# Are there spaces "smaller" than $c_0$ whose dual is $\ell^1$?

It is well known that both the sequence spaces $c$ and $c_0$ have duals which are isometrically isomorphic to $\ell^1$. Now, $c_0$ is a subspace of $c$. My question - is there an even smaller subspace of $c$ whose dual is isometrically isomorphic to $\ell^1$? More generally, is there a characterization of preduals of $\ell^1$? References are most welcome.

• I'm not sure if this has an answer but it is extremely interesting (I've only read the first page or so for now): arxiv.org/pdf/1102.4325.pdf . $\ell^1$ does not have a unique predual which is really quite surprising to me. Commented Oct 10, 2014 at 3:37
• Your question is not well posed because you have not given a rigorous definition of smaller. Indeed as sets $c_0$ is smaller that $c$, but in fact $c_0$ is isomorphic to $c$ as Banach spaces. Commented Oct 10, 2014 at 6:38
• @noidentity yes. it's not well-posed, since I didn't define what exactly I mean by smaller. I assume that smaller means a strictly smaller subspace, but then realized that it could be given different meanings, so I just left it within quotes. Commented Oct 11, 2014 at 19:07
• @CameronWilliams yeah. That seems an interesting read, and $\ell^1$ is indeed pathological in this sense. Commented Oct 11, 2014 at 19:07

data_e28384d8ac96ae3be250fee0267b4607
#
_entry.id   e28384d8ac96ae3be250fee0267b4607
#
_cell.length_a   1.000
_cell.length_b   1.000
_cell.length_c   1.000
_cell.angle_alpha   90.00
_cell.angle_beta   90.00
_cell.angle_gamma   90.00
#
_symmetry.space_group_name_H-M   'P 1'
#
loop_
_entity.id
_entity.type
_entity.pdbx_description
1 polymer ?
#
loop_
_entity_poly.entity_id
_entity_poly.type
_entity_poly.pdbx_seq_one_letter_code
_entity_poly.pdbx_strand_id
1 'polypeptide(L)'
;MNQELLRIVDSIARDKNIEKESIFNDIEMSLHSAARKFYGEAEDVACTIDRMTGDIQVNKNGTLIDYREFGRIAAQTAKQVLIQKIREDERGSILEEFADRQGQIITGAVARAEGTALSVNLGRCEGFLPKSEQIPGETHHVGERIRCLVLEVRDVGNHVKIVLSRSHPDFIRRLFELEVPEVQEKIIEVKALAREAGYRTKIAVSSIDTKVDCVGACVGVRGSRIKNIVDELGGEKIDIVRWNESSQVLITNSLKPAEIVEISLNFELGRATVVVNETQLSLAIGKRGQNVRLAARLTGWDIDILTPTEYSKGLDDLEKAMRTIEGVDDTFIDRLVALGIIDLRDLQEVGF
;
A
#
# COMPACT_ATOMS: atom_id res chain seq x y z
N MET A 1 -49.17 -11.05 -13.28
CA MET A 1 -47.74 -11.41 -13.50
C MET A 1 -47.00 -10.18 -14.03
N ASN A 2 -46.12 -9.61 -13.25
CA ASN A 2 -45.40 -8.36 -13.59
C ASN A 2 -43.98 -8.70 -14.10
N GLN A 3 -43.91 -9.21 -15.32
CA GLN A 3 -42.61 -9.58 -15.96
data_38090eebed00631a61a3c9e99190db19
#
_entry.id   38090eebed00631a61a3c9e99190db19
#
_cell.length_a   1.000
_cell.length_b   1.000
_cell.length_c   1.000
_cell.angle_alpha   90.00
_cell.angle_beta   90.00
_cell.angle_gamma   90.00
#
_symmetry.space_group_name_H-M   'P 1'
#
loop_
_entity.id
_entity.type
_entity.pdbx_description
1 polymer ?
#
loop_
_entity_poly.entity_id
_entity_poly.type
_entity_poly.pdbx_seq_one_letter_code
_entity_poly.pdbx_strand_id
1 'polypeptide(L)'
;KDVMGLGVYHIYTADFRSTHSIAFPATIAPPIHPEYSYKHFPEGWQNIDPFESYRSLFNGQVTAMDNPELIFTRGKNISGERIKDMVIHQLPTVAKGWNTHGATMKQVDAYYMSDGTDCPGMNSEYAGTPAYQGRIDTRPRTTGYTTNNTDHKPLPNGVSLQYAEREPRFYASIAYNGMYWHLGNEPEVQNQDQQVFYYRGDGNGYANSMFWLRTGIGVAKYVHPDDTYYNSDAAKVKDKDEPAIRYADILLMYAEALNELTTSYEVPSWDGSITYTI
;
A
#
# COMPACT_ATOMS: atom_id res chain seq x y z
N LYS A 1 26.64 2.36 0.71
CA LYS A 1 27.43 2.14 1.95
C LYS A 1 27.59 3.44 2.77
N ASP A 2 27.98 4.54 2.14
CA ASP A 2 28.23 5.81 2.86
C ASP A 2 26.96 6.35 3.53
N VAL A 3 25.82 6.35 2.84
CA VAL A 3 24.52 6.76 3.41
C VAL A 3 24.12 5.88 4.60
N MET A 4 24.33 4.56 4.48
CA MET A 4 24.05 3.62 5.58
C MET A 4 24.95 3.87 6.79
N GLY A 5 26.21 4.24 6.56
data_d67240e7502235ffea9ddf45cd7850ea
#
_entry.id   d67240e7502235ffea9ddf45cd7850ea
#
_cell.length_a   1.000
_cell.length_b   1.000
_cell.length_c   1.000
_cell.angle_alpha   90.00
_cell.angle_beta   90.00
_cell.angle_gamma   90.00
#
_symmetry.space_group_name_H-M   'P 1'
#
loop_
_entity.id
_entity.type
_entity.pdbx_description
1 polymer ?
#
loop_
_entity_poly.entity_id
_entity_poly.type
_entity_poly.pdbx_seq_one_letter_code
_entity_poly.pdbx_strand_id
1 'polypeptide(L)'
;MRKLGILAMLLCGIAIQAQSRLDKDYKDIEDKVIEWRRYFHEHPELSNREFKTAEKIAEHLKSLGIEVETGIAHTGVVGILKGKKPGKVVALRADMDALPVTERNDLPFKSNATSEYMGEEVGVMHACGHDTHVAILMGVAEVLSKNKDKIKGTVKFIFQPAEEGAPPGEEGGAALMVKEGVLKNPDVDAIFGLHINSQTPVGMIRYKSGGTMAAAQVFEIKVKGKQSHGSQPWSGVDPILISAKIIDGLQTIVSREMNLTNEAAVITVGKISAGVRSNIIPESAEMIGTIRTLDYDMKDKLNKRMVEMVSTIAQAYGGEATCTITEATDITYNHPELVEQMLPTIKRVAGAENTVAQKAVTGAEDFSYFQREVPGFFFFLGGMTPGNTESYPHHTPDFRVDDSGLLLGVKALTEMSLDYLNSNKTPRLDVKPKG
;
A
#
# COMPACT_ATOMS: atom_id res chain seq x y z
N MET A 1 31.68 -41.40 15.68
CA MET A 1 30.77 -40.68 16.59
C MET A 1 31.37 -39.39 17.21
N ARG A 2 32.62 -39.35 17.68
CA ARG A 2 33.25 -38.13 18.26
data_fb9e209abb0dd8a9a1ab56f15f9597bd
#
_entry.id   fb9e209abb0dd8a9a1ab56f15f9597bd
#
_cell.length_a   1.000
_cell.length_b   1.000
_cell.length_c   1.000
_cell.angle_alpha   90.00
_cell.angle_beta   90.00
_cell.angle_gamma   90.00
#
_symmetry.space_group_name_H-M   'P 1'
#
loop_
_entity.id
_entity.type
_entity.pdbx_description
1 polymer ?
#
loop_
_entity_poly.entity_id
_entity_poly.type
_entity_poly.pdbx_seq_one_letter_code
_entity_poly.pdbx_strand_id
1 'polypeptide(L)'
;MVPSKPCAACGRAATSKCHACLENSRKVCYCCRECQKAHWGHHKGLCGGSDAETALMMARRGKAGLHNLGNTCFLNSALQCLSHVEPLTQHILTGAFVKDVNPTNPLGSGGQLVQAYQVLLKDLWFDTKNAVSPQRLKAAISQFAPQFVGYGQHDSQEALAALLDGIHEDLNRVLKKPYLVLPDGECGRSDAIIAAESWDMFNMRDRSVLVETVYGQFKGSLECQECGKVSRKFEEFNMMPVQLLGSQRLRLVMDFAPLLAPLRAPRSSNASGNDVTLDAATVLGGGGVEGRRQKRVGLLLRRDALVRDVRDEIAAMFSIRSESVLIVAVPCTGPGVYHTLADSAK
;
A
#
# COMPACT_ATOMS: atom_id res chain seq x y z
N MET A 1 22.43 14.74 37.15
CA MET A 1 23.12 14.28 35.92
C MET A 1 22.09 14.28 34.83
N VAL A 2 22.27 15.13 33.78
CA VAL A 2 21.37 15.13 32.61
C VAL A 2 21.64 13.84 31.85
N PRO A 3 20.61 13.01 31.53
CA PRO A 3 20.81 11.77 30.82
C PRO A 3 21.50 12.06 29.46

Preduals of $\ell_1$ are very interesting creatures. The question is slightly ill-posed but let me comment on that anyway.

We have quite a lot of isometric preduals of $\ell_1$. Indeed, for any countably infinite ordinal number $\alpha$ (endowed with the order topology) we have $C_0(\alpha)^* \cong \ell_1$. This essentially follows from the Riesz–Markov–Kakutani representation theorem as every measure on such a space has to be atomic.

Note that $c_0 = C_0(\omega)$ and $c=C(\omega+1)$ are isomorphic. Actually for each $\alpha\in [\omega, \omega^\omega)$ we have $C_0(\alpha) \cong c_0$. However, there exist $\aleph_1$ many countable ordinals which give pair-wise non-isomorphic Banach spaces. To be more precise, if $\alpha, \beta$ are countable ordinals then $C(\omega^{\omega^\alpha}+1)$ and $C(\omega^{\omega^\beta}+1)$ are isomorphic if and only if $\alpha = \beta$.

Historically, the first example different from the above-mentioned ones was due to Y. Benyamini and J. Lindenstrauss:

Y. Benyamini and J. Lindenstrauss. A predual of $\ell_1$ which is not isomorphic to a $C(K)$ space, Israel J. Math. 13 (1972), 246–254.

Johnson and Zippin proved that every isometric predual is a quotient of $C(\Delta)$, where $\Delta$ is the Cantor set.

W.B. Johnson and M. Zippin, Every separable predual of an $L_1$-space is a quotient of $C(\Delta)$, Israel J. Math. 16 (1973), 198–202.

This result combined with an old result of Pełczyński

A. Pełczyński, Banach spaces on which every unconditionally converging operator is weakly compact, Bull. Acad. Pol. Sci. Ser. Math. Astr. Phys. 10 (1962), 265–270.

asserting that an operator $T\colon C(K)\to X$ is weakly compact if and only if it is not bounded below on any isomorphic copy of $c_0$ yields the following corollary:

Corollary. Each isometric predual of $\ell_1$ contains a subspace isomorphic to $c_0$.